In an attempt to assure a proper flow, every stripping of a bra is cut out, so as to create a seamless transition between the real and the fake (as is the case with the anatomies of many of the characters in Showgirls). One moment, it is a lavender laced brazier, dialogue is added in a strange fragment (take a shot) and then it is a flat scribble that completely alters the raw sex that the movie was meant to both glorify and satirize. This alteration is counterproductive when considering the original intentions of censorship: when the nudity is covered up, whether it be with a fake bra, pair of underwear or even a superimposed bed sheet (yes this happens, take a shot) it is impossible to not think about breasts. Due to the aforementioned blatancy of this censorship all the girls are almost more naked than they actually are. It’s all about implication.

With every scene that was meant to be topless, the hilarity of the movie only increases, as a strapless bra is introduced when Nomi reaches the peak as the Goddess in the show “Goddess.” She emerges from her firey, yonic volcano of unbridled sexual prowess proud to show off her…modesty.

Showgirls was meant to be a sexploitative exploration of the lives of Vegas dancers, more likely than not geared towards a particular niche of the heterosexual male community that blossoms at the sight of lesbionic make outs (take a shot). It is a horrific spectacle that is considered by many to be an excellent representation of the American dream, specifically one in which a former prostitute and drug peddler climbs to the top of a microcosm of celebrity through sexual intercourse and a rather calculated push down a flight of backstage stairs. Surely, the people behind this film were moritifed that their creation would be degraded to the point of comedy so why not push the envelope further and not-so-subtly cover up what everyone else wants to be covered up?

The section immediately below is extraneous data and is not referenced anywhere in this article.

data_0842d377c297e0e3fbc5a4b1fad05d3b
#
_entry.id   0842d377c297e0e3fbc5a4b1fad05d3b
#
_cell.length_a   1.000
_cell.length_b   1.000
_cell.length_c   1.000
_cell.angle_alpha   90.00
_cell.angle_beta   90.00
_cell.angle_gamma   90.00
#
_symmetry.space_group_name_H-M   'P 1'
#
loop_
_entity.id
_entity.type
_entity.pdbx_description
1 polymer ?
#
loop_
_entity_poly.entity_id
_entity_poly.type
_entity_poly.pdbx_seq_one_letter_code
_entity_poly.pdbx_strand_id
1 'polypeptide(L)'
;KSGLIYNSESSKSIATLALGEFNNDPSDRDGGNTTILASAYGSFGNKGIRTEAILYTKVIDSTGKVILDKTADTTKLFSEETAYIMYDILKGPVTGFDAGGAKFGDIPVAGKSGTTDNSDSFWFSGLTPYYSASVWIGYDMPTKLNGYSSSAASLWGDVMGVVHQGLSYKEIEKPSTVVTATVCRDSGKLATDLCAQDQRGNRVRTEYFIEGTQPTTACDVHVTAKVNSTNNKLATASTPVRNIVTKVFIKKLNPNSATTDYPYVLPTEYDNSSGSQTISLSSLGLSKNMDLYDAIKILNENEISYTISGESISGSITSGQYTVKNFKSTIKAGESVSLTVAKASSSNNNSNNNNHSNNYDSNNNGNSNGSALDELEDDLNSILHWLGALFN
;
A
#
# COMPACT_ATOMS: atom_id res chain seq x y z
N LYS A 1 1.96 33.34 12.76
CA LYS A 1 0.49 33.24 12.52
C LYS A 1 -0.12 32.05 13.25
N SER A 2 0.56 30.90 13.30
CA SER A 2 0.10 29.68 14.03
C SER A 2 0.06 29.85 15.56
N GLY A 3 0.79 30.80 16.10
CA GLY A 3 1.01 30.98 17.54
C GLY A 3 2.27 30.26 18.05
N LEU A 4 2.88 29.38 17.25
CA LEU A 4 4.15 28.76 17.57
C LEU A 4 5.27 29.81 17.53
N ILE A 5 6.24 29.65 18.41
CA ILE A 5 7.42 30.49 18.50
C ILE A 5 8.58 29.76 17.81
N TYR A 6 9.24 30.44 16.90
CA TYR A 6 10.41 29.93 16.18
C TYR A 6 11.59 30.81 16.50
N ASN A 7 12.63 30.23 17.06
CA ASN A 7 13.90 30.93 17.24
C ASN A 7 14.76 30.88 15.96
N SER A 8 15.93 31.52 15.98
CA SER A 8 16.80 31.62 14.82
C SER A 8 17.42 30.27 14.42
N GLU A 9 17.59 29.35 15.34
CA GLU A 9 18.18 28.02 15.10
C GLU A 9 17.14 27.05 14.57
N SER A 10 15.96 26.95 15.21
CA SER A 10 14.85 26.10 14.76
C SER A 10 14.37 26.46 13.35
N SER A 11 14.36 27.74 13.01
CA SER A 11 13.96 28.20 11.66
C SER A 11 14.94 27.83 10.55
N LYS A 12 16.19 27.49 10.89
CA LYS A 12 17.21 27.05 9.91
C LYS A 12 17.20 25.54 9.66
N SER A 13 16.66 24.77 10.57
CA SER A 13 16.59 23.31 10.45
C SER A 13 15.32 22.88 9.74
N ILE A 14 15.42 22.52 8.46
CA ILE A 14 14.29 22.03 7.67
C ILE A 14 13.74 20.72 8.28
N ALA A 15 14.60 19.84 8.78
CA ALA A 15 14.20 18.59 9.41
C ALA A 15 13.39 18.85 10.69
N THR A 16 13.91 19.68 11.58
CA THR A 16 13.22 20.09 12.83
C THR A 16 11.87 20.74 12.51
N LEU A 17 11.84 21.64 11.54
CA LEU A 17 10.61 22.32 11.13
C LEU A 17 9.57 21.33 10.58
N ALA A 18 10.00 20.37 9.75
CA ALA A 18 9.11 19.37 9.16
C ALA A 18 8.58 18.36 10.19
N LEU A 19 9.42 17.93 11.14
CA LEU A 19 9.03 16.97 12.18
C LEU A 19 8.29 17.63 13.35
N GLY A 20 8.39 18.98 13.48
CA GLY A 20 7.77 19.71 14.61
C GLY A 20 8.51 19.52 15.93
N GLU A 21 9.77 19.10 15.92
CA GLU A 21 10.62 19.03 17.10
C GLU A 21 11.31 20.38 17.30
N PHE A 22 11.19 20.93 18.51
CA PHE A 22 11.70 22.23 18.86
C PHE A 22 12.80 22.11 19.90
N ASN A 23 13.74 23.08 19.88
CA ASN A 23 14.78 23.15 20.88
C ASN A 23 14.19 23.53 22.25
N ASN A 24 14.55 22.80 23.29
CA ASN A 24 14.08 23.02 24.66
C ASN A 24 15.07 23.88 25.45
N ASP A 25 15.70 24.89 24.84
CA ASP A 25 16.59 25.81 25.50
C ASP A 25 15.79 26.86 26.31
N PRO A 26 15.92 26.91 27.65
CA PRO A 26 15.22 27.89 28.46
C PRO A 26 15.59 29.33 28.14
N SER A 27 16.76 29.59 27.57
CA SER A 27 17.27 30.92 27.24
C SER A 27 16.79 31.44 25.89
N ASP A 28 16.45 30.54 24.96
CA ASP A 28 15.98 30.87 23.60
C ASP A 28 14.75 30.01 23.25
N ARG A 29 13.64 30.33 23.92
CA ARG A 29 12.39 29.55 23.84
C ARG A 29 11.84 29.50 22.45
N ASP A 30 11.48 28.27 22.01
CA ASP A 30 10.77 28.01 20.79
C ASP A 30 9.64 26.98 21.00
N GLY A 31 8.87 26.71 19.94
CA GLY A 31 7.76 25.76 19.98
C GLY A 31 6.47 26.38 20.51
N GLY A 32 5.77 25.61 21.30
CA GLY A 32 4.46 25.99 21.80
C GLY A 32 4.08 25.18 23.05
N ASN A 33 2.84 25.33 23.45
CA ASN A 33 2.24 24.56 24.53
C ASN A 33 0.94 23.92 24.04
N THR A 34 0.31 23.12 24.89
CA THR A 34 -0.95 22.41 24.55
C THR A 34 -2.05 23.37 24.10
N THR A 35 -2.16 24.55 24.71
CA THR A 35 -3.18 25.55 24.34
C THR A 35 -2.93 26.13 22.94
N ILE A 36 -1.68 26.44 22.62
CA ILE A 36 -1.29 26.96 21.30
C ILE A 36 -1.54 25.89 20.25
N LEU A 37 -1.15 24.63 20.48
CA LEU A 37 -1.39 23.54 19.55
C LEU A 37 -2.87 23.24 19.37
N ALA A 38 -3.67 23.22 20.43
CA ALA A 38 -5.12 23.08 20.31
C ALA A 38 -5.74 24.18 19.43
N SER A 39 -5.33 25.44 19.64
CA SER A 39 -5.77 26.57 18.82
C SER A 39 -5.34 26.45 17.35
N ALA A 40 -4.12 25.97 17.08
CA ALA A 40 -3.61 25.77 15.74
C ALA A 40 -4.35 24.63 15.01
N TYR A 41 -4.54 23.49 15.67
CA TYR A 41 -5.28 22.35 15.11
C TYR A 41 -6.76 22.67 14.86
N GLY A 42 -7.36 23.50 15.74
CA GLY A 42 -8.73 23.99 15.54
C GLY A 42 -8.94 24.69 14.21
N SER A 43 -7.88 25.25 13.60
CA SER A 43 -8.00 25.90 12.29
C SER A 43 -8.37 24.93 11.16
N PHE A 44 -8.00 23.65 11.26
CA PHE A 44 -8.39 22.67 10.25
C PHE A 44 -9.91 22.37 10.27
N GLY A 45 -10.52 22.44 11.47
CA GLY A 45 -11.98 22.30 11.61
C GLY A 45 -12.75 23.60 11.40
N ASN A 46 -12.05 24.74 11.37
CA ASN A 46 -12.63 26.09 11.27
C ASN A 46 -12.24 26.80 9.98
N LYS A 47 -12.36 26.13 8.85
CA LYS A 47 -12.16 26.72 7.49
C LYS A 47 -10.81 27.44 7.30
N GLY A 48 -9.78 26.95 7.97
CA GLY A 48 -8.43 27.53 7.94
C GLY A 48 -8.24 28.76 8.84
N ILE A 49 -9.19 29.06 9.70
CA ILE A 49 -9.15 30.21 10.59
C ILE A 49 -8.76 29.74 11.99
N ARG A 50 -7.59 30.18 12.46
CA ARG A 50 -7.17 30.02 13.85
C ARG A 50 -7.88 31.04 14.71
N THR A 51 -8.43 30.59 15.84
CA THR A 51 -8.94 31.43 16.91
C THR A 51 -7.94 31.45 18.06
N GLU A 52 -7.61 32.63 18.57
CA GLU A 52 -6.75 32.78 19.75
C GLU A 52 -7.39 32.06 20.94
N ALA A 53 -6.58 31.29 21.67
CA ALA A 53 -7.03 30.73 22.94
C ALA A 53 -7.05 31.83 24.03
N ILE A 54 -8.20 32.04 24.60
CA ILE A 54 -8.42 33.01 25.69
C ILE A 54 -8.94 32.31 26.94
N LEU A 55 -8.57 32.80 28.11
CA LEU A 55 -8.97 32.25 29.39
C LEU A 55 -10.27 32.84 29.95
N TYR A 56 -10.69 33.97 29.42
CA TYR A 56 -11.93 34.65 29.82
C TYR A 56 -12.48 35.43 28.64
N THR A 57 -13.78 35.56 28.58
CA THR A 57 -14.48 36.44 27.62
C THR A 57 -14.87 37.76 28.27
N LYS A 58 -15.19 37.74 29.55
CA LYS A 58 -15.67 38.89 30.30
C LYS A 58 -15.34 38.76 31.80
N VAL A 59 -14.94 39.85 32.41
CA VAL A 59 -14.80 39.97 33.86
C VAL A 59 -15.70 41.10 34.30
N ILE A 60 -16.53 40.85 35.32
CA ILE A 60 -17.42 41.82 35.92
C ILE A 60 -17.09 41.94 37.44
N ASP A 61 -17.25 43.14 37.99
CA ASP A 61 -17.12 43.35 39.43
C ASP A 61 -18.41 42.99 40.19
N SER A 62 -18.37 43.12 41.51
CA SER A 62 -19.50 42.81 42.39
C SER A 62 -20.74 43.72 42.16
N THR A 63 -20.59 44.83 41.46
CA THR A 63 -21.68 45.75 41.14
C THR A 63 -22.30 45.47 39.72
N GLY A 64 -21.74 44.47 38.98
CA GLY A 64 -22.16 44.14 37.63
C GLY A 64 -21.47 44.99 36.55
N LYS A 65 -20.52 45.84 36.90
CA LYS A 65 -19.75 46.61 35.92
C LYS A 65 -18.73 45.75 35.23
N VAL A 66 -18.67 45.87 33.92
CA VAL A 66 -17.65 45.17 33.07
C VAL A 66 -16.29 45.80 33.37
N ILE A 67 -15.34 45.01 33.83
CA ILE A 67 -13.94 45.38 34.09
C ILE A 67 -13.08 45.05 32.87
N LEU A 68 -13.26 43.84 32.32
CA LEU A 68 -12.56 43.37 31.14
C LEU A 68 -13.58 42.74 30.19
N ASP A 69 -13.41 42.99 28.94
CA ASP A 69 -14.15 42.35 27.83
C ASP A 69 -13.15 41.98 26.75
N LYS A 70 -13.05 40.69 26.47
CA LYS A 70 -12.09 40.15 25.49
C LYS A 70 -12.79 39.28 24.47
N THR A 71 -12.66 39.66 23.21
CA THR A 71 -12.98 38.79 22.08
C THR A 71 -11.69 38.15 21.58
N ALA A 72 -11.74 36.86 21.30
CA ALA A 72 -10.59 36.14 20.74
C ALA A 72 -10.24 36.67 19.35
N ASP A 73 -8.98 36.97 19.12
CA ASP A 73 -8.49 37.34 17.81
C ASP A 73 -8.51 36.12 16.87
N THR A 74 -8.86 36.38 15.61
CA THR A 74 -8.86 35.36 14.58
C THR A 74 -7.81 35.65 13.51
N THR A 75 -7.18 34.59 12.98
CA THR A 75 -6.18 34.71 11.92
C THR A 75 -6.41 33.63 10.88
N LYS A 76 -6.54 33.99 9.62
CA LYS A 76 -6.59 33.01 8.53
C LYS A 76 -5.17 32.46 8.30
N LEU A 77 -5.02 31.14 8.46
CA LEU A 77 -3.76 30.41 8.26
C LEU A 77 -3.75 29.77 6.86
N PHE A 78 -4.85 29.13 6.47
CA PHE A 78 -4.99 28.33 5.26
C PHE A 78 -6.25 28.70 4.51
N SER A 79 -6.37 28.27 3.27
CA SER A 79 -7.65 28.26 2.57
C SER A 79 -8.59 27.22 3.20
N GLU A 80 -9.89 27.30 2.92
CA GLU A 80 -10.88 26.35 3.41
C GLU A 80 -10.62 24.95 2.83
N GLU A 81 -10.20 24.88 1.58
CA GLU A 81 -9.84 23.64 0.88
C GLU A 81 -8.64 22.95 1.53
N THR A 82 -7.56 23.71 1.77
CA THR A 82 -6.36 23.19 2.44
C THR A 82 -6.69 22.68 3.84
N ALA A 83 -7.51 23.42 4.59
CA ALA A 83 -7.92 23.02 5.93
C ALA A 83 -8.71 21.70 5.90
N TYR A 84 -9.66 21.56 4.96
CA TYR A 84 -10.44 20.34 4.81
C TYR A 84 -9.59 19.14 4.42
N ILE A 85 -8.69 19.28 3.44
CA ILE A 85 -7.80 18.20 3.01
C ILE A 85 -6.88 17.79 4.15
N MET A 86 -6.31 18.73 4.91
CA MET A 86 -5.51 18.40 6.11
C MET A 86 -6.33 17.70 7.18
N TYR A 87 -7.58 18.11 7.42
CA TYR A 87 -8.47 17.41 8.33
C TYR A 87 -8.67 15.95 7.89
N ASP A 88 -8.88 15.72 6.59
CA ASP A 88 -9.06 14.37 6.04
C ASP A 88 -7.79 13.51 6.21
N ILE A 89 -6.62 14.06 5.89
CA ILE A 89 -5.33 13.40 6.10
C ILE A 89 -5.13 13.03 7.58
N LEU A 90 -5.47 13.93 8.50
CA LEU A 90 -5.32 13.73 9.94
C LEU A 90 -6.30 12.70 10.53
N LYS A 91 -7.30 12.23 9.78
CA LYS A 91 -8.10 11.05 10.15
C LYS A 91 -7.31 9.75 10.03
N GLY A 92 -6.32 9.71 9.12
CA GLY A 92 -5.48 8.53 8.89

Every woman prances around with her goods out in the open, yet these goods are concealed. At the end of the film, Nomi seeks vengeance in the name of her good friend while wearing a rather enticing leopard number. One moment she is wearing a woolen sweater and the next she is wearing a painted one, which lacks the fasteners that the original had.  In the end, it is as though the censorship sought to make a completely new movie out of a pre-existing one. Perhaps it was crafted into an intelligently veiled commentary on American conceptions of the female body, or… perhaps not.

If this film were to have been made in another country where the female anatomy is neither seen as vulgar nor as inappropriate would this censorship have happened? No, because this movie would have not been created in the first place. It is an American movie that celebrates excess, and somehow becomes only more excessive when skin is covered up. It represents a goal that is truly American: starting out with nothing, reaching the top and realizing that there is so much more to live for. If only this trend in censorship had continued, because then we would all have a library of movies at our disposal for the purpose of helping us to see all that is wrong (or in some cases all that is right) in the world. It gives us exactly what we want: the sexuality that lingers within us all, effortlessly (literally effortlessly) covered in order to appease the authorities that make decisions for us. We are one of the most promiscuous countries in the world, perhaps this is why, in an effort to censor one of the worst movies of the 1990s, it only became dirtier. Take a shot.